UK to enter new phase of lockdown rules on Monday
Restrictions mean people can meet in maximum of groups of six
UK minister says ‘no specific reason’ six was chosen
Boris Johnson has confirmed new, wide-ranging restrictions on social gathering following a steep rise in coronavirus cases across the UK.
Unveiling his “alternative plan” on Wednesday, which he hopes will help life to return to closer to normality in time for Christmas, the prime minister announced the number of people that can attend social gatherings will be slashed to six in England from Monday.
That means, from next week, gatherings of more than six people will be illegal.
Johnson repeated the “rule of 6” phrase throughout the press conference, and now a senior member of the UK government has admitted there was no “specific” reason why six was chosen for the social gatherings rule.
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The maximum number of six meeting indoors or outside has proven controversial, with many critics pointing out it means, for example, that a family of five will only be able to meet up with one grandparent at a time.
Asked about the reasoning behind the figure, transport secretary Grant Shapps told the BBC: “We had some pretty extensive discussions with the chief medical officer and the chief scientific officer advising us on this.
“There isn’t, to answer your question… it’s not that we looked around the world and we found ‘ah, this country has used a specific number’.
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“Countries do use different numbers and then overlay different types of rules. The one thing we know is the more that people do mix, the more the virus will spread.
“We’ve got to balance that against people being able to practically go about their lives. We don’t want there to be a second lockdown, that’s not what this, what we want to do is avoid that.
“And the rule of six we found is likely to be the right balance between the two based on the advice from people like the chief medical officer, but I don’t want to pretend there’s some magic solution to any of this.”
Outlining the rules further, he said six was “a pragmatic number”.
He said: “Six is a pragmatic number because it is the foundation of a number that people will recognise – we’ve had this rule of six in a slightly different form before.”
Why are they being introduced?
Infection rates have gone up quite rapidly prompting chief medical officer Professor Chris Whitty to say the nation is “not yet in trouble, but heading for trouble” in these circumstances.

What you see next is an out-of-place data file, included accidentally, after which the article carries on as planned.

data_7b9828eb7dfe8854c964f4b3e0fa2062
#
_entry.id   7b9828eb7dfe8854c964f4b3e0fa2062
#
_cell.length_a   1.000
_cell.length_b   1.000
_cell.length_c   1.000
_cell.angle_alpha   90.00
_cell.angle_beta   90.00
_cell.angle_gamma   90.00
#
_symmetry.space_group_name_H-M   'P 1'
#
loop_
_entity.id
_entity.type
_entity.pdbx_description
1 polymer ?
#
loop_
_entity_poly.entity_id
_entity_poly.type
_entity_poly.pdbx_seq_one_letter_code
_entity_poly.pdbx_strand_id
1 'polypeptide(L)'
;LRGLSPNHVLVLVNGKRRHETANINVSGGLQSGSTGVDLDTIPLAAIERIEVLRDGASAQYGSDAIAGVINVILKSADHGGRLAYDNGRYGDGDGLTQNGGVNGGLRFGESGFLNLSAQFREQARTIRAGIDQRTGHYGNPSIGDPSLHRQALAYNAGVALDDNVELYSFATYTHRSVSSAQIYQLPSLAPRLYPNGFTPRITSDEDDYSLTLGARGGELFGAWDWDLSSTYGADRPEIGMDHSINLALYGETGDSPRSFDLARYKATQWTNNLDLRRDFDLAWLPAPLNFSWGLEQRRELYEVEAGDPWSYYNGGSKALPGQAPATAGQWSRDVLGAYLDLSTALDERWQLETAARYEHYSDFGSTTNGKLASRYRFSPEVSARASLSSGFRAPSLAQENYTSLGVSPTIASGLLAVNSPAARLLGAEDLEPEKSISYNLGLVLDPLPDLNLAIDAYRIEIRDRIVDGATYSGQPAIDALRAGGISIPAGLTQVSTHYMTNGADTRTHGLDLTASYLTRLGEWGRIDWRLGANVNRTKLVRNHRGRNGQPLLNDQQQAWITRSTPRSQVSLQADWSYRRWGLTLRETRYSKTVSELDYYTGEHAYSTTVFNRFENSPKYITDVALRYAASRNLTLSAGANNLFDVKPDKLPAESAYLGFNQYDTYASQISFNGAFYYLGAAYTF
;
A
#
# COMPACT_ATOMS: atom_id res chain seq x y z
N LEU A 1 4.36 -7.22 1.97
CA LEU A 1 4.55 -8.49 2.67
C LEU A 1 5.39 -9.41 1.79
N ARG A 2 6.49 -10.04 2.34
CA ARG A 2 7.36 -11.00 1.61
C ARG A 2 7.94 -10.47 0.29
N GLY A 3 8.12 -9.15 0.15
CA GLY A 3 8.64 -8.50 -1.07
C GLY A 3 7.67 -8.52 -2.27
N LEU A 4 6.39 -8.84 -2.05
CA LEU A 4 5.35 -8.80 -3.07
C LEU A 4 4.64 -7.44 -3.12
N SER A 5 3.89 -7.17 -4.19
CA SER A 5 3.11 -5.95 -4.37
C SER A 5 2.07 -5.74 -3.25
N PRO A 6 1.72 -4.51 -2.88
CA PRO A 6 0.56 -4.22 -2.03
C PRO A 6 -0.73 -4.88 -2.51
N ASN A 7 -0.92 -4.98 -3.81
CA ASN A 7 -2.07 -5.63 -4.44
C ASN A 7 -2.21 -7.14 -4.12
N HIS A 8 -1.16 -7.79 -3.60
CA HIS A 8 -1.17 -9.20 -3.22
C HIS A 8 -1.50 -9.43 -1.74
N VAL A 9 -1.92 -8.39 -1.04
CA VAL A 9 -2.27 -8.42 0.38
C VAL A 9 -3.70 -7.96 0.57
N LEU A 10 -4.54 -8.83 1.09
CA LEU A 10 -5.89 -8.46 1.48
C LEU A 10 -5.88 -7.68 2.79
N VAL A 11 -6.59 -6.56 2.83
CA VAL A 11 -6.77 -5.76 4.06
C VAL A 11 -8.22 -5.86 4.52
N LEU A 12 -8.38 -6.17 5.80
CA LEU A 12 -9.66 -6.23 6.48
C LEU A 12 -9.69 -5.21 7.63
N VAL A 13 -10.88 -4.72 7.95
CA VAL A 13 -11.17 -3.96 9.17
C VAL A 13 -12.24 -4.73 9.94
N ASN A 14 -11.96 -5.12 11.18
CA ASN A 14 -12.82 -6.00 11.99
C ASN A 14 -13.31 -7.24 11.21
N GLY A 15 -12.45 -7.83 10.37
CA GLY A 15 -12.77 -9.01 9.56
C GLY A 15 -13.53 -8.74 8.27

There has been a significant rise in incidences of coronavirus, up from 12.5 to 19.7 per 100,000 in last week, and figures suggest the R number is above 1.
The cases are most common among the 19-21 age group but there is concern that the rises in younger people may then move quickly through different older age groups.
Other warning signs also include a rise in the percentage of positive tests which can not be put down to more testing taking place.
The rules will apply across England to all ages and in any setting either indoor and outdoors, at home or a pub.
A key plank of Johnson’s plans are hopes of a mass testing regime that could keep hopes of Christmas parties alive, which would cost as much as £100 billion, according to reports.
Leaked documents seen by the the prestigious British Medical Journal suggest that the “Operation Moonshot” project – which would see millions of UK-wide tests carried out daily – could have a price tag.
That’s close to that of the £114 billion budget given to NHS England in 2018.
Johnson believes the scheme could help sport and entertainment venues reopen fully and allow people to socially mix in large groups again with on-the-day tests.
The deputy chief medical officer, Dr Jenny Harries, said the success of Moonshot would depend on how it is handled.
She told ITV’s Peston: “We do want to get back to as much normality as we can and any opportunity to do that through a new testing programme or using different testing technology is clearly a good thing to be following, but it’s not quite as simple as just doing that.”
Moonshot has received mixed reviews from the scientific community, including from Dr Chaand Nagpaul, council chairman of the British Medical Association (BMA), who said it was unclear how it would work given the “huge problems” currently seen with lab capacity
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